After feed, energy is one of the major costs for pig producers in Scotland. This has been exacerbated in recent months as electricity prices have increased dramatically. If you are looking for ways to mitigate these costs, you will need to think about more than just reducing costs and usage. Optimising the pigs’ environment through improved utilisation and efficiency is just as important. This article will take you through some of the key steps that you will need to take if you want to optimise your pig enterprise.
Monitor and Record Your Energy Use
A survey by Teagasc found that the average energy usage on-farm was 28kWh/pig produced with a range of 18kWh to 45kWh/pig produced. This suggests that there is scope for improvement in most pig businesses.
Recording and comparing energy use can help identify potential improvements, this is particularly useful in more power-hungry areas of the unit such as the farrowing rooms where much of the energy is used for heat production. To identify these power-hungry areas, install submeters in different sections of the unit to identify where power is used. Other energy sources should also be measured as well, for example: red diesel.
By collating this data in a simple spreadsheet, you can do a comparison of energy used relative to the number of pigs over time. This will help you identify any issues that may be slowly developing or have developed between batches. Collecting this data will also allow you to compare yourself with other farms and benchmark your efficiency against theirs.
Sub-metering also allows for benchmarking of different rooms within your own business. Seemingly identical rooms may use significantly different amounts of electricity per pig produced. By identifying differences, actions can be taken – from improving insulation on north facing rooms to replacing inefficient equipment.
Good ventilation is important in pig units, performing a balancing act between helping remove excess moisture and heat from the air within the building as well as maintaining a suitable air quality without dropping the temperature below ideal levels. The provision of the optimum environment is essential for pig performance, from feed conversion efficiency to growth rates to health – achieving this perfect balance is one way to ensure energy costs per pig or kg or pig meat are reduced.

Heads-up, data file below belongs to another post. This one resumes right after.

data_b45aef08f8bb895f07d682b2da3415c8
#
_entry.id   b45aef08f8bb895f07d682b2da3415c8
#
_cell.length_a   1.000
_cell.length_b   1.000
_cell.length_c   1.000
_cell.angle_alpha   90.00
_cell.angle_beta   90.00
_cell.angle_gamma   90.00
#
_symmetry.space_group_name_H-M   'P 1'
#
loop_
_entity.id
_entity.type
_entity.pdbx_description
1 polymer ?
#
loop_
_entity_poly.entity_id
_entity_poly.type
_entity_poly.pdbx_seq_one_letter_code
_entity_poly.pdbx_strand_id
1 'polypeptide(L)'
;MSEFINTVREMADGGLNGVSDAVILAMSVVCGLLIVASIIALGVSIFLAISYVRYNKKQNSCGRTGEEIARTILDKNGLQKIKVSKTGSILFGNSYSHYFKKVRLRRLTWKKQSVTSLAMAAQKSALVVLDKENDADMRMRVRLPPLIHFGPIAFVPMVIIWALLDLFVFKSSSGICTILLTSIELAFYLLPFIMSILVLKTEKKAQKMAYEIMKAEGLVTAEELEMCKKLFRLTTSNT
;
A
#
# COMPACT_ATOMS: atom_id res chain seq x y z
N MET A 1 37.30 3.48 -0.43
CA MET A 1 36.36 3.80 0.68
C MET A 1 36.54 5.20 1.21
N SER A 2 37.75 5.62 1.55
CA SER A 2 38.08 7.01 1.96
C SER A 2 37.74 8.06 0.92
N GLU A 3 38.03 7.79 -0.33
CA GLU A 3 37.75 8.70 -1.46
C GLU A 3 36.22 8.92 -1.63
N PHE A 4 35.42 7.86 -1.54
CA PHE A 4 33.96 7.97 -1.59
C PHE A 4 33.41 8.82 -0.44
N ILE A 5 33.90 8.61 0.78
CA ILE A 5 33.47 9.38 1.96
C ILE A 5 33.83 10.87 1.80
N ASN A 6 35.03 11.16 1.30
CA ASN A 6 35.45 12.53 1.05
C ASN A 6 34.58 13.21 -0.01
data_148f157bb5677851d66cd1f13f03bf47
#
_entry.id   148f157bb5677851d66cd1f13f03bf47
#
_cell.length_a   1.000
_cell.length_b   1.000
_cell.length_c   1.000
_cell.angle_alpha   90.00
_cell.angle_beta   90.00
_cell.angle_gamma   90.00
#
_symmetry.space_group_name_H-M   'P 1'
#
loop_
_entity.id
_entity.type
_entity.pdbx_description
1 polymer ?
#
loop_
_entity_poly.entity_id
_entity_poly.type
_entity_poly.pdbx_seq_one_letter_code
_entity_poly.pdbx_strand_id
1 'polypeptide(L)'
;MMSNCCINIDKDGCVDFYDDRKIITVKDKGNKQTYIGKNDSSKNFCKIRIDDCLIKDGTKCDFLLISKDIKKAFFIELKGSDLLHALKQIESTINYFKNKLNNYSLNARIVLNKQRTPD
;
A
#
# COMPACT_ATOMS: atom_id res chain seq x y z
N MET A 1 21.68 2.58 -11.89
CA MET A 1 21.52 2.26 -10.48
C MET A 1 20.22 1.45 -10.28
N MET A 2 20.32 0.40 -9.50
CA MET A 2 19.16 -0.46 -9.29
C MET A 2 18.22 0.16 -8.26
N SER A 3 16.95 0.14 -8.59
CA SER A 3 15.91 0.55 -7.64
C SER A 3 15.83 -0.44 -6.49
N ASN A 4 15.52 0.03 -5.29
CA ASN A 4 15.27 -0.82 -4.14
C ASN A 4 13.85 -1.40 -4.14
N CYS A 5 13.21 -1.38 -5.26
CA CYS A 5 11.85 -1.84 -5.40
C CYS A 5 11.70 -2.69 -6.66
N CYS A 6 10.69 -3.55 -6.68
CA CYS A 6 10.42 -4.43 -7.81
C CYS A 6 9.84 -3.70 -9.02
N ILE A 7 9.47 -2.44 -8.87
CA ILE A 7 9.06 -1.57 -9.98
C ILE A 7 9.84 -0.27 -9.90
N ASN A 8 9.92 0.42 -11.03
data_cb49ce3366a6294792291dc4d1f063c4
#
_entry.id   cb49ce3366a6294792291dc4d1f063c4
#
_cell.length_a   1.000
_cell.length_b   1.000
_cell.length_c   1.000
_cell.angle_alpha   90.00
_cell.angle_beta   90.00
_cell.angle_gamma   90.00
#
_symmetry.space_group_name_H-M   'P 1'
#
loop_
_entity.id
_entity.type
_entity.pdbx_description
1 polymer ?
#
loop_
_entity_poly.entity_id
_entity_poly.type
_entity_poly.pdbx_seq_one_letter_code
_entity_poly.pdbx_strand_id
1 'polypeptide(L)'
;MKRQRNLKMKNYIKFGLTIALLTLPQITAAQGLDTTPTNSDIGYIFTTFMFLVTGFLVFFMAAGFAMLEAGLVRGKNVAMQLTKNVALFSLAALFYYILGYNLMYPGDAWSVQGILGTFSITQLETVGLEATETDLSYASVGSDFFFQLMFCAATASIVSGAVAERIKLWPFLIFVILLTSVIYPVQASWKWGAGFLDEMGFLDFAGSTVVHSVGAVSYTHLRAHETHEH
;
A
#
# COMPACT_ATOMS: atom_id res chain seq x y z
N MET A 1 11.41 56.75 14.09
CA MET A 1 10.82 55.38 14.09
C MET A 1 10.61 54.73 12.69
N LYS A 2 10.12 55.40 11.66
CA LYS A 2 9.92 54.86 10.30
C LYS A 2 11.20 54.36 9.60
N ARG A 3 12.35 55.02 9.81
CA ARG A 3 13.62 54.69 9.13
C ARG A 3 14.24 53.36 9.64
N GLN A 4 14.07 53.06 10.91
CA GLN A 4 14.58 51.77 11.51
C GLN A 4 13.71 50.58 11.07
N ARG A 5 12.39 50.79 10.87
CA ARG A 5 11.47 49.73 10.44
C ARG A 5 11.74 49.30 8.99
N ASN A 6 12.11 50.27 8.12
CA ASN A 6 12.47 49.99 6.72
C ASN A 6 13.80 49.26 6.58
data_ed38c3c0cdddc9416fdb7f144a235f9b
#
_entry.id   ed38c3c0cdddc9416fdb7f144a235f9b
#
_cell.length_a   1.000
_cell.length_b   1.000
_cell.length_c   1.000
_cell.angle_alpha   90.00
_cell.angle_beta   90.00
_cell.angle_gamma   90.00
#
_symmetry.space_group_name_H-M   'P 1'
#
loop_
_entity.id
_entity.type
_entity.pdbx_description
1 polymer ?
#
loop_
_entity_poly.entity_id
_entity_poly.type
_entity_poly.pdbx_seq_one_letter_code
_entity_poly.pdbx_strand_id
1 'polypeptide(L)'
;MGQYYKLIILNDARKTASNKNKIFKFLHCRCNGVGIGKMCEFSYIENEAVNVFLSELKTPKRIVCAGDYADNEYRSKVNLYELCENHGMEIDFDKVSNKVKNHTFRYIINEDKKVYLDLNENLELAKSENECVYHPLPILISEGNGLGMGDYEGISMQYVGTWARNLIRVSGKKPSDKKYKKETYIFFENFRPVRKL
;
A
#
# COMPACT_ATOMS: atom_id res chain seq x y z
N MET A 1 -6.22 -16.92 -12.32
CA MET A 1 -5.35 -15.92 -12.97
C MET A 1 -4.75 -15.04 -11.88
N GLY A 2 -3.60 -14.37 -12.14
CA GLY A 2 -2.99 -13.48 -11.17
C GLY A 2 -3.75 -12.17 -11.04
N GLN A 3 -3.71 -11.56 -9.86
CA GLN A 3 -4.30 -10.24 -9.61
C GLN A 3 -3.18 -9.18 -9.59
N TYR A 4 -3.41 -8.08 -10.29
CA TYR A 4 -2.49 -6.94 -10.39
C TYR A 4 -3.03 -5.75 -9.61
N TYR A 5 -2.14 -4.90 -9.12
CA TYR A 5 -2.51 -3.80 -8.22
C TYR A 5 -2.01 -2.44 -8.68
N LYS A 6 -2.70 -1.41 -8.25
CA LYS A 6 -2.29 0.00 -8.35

Environmental monitoring within buildings has advanced in recent years, with improved sensors linked to software systems greatly helping the process of gathering and interpreting whether your ventilation is performing optimally.
To get the most out of your ventilation system:
1. Check whether your thermostats are accurate.
The generation of heat is an expensive process in terms of energy and even a small deviation means that electricity is being wasted. The environment itself within pig buildings can led to extra wear and tear to sensors.
2. Investigate whether internal airflows are moving as they should.
Internal building obstructions can disrupt airstreams, creating unwanted drafts and cold spots. Smoke tests used along with thermal imaging can reveal fluctuations throughout a pen or building.
3. Keep your ventilation systems in optimum working condition.
This includes keeping fans and vents clean and free from dust, dirt and obstructions. Some of the more complex systems can rely on pulleys and wires, and these can lose tension over time, which will impacting on the setting and positioning of flaps and vents. Servicing should also be undertaken by suppliers according to their recommendations.
4. Consider upgrading to newer fans.
Newer fans have a lower energy requirement than older models. In light of significantly higher energy prices, the payback period for installing more energy efficient fans will be shorter.
5. Add cones to your outlet fans.
The addition of cones to outlet fans can improve efficiency by up to 15%. With flat faced outlet fans and baffles, fan efficiency is compromised due to the air disturbance caused by swirling as fast-moving air from the fans hits the static air outside. Installing a cone channels the air smoothly away, without disturbance to the fan. Please be aware that cones can however be more susceptible to wind damage and care should be taken to make sure they remain in good condition.
6. Monitor your temperatures for large variations and ensure they are within the desired range for that class of pigs.
Temperatures should not fall below the Lower Critical Temperature (LCT) for the animals. The effect of LCT on growth rate and feed intake are shown below:
Insulate Your Buildings
Modern pig buildings require suitable insulation to both keep in the heat in the building and also exclude excessive heat during spells of hot weather. Heat retention is important as this helps mitigate the effects of colder, fresh air being pulled in by ventilation systems, reducing the need for supplementary heating to compensate.
Heat can be lost through walls and ceilings. With older buildings in particular less likely to have suitable insulation. Paying attention to heat loss is particularly important in building with higher temperature requirements e.g. early-stage weaners. Retro fitting suitable composite panels or improving current fittings will help reduce energy required to keep the building at suitable temperatures and may also help improve food conversion efficiencies with animals requiring less feed for maintenance.